A girl prepares for perhaps a clitoridectomy in Indonesia
The FGM world has been active in the last few days. No one has told it that it's summer.
Firstly, news of a DoH funded intiative in partnership with FORWARD. It is a questionnaire that goes out to various health professionals in the UK, asking about their interaction with FGM over a certain time period.
Secondly, a study that FORWARD has released, called rather heartbreakingly: "FGM is always with us" - experiences, perceptions and beliefs of women affected by FGM in London.
Thirdly, a services and support guide to FGM, particularly aimed at young people and teachers. It tells in extremely plain language who is at risk, what to do if you suspect a girl is at risk and gives a list of support services that people can access.
All can be accessed from www.forwarduk.org.uk
Fourthly (yes, there's more!) UNFPA have put out their Global Consultation 112 page report into FGM, its trends and issues for maternal and newborn health (here: http://bit.ly/5uhmi)
But the wider issues continue. In the twittersphere, @taskforce FGM tweets: "Reflecting the last days: studies, conferences, blablabla: Damn hypocrisy! When will UN & Co. start to truly ACT for an end of #FGM?"
One of the things I've noticed more since my involvement in this world is that things are changing slowly - we have heard of women who have decided not to cut their daughters, of villages that have abandoned the practice.
Partly this is a communications issue - who is telling the stories? Who is saying what is happening that is positive? But also, who is doing the proper monitoring and evaluation? How to work out if the situation is improving?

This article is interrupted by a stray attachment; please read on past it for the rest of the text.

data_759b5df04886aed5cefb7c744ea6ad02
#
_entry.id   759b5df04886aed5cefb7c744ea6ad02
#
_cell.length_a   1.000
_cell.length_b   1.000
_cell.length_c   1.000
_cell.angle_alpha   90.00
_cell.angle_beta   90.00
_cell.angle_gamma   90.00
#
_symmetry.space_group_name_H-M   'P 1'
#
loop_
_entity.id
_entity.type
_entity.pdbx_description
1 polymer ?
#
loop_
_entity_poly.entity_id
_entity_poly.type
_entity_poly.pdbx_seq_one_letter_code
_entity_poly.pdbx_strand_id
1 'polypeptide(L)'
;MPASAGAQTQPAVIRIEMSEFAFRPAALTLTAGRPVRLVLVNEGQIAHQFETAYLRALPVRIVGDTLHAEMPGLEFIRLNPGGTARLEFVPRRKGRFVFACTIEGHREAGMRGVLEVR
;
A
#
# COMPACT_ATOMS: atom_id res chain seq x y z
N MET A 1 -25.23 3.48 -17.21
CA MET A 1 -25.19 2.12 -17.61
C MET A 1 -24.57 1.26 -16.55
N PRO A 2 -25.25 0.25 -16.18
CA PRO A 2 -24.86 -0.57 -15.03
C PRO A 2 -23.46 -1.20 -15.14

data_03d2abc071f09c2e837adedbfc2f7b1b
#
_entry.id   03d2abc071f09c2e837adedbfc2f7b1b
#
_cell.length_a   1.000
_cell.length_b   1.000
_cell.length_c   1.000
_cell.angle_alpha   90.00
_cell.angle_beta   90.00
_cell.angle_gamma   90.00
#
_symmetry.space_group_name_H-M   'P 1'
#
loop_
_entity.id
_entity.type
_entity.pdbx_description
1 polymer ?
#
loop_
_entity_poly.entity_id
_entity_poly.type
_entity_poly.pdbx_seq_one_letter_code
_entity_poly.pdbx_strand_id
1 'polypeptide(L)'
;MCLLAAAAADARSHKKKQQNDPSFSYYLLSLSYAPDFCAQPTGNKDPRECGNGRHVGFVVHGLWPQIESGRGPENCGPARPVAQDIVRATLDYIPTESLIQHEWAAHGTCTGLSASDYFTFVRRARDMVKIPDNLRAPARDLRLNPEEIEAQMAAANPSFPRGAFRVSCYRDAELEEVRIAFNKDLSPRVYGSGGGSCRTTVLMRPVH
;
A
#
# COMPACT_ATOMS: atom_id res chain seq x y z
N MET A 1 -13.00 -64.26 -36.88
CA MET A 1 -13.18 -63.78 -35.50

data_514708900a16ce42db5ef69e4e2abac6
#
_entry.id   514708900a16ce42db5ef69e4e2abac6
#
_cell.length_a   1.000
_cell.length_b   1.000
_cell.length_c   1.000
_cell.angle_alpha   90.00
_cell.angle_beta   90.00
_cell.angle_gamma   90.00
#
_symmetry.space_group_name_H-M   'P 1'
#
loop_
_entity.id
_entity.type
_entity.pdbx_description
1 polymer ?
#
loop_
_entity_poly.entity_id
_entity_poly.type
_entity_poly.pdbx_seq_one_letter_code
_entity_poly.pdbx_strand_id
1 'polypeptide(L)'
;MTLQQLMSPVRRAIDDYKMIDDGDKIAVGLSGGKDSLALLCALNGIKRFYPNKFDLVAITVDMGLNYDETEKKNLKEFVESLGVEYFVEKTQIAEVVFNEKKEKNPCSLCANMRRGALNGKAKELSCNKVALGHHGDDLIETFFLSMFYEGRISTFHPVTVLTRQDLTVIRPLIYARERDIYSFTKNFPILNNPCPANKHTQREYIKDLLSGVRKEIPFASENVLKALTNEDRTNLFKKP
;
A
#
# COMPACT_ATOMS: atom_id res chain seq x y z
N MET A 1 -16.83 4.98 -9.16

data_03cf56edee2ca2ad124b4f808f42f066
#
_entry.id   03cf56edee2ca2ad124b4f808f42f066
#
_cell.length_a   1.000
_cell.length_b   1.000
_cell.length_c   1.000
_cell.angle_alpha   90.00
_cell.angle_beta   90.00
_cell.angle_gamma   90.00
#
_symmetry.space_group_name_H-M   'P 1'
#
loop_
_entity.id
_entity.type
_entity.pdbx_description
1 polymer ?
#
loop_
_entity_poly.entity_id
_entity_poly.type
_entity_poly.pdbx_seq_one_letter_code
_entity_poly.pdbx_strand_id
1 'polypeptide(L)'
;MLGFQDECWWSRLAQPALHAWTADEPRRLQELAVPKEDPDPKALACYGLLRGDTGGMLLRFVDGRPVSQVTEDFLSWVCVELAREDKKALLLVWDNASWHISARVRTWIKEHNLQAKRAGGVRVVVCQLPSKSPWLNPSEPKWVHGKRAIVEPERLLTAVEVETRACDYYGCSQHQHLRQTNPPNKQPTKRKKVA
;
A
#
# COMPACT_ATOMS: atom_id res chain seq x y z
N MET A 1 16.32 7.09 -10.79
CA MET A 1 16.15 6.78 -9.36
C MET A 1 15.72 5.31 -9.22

A few years ago, the statistics used by the UN jumped. It used to be two million girls a year were affected by FGM. Now it's stated that it's three million girls a year. A sudden jump of one million. The range of those living with FGM is in the region of 100 - 140 million. Yet even a cursory mathematical glance shows how difficult this is. If Indonesia has a population of 250m and therefore, about 125m are women, and at the very very lowest, say there's a 20% prevalence rate (although we know it to be higher) - already that's 25m women, without taking on Africa at all.....
Some may argue that Indonesia practices type 4, which is scraping or pricking the clitoris. But a USAID report from 2005 states that because of the medicalisation of FGM, nurses are using scissors instead of a blade, and of course the easiest thing to do with scissors is to cut the entire clitoris off, so clitoridectomies are growing in Indonesia.
So how to know if any change is being made if we are unable to start with a baseline figure that everyone agrees upon?
And even if we have a good baseline, how to monitor it and ensure we are changing anything?
As ever, we are reliant on local action, global voices.
As summer holiday season clouds to an end, I am slightly heartened that things are happening on the FGM front. But is it enough?